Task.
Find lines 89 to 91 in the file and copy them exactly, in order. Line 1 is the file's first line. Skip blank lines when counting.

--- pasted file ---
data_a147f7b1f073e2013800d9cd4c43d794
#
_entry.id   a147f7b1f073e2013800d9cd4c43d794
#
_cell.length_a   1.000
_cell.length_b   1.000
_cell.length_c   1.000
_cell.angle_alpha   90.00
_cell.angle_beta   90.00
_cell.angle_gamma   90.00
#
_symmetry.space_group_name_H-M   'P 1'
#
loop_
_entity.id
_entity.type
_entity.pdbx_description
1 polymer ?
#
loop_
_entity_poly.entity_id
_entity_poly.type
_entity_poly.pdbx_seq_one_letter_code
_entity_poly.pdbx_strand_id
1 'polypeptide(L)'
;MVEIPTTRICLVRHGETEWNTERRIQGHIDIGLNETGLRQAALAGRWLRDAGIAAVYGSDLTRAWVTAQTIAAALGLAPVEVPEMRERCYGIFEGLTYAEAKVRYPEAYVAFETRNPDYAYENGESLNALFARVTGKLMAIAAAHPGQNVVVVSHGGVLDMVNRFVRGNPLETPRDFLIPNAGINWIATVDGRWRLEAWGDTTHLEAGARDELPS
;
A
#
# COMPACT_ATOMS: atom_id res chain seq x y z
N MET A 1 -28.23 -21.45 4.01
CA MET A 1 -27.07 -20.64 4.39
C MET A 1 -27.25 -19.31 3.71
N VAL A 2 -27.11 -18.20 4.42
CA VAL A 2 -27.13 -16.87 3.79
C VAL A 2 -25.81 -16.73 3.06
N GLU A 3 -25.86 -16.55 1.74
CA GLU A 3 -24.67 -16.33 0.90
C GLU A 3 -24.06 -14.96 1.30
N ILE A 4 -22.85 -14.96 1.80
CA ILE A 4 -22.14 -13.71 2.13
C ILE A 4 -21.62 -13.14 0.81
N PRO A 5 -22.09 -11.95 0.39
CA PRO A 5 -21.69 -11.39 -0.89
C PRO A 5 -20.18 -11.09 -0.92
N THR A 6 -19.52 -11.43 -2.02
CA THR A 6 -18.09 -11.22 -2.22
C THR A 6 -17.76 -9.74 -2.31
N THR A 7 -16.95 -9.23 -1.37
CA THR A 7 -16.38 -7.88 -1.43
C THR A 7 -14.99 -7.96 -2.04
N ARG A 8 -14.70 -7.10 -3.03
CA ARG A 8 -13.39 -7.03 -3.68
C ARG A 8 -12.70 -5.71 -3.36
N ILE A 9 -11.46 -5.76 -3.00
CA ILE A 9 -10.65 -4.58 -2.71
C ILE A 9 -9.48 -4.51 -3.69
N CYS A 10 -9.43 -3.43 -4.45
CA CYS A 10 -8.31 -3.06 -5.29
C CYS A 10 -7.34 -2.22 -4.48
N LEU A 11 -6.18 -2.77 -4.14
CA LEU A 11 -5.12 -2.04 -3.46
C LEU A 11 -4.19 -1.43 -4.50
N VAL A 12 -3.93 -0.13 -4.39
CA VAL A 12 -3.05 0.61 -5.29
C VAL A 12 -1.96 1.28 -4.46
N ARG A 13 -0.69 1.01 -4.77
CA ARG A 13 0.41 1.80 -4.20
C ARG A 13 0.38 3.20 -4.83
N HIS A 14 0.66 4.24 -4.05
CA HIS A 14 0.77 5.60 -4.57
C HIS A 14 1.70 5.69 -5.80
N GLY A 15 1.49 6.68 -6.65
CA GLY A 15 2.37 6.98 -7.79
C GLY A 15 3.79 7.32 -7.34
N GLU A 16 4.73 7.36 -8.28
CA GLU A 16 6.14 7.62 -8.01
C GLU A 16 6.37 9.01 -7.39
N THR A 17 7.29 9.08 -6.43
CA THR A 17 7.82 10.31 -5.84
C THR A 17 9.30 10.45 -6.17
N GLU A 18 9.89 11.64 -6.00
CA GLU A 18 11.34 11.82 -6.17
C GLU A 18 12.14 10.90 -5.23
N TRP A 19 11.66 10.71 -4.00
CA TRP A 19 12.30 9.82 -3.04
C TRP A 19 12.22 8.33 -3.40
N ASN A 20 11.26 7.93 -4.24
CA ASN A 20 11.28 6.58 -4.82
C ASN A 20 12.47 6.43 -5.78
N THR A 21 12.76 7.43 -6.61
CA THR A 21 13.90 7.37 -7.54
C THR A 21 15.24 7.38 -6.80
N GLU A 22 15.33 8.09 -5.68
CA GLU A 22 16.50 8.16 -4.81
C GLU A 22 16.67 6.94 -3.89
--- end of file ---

CA ASN A 20 11.28 6.58 -4.82
C ASN A 20 12.47 6.43 -5.78
N THR A 21 12.76 7.43 -6.61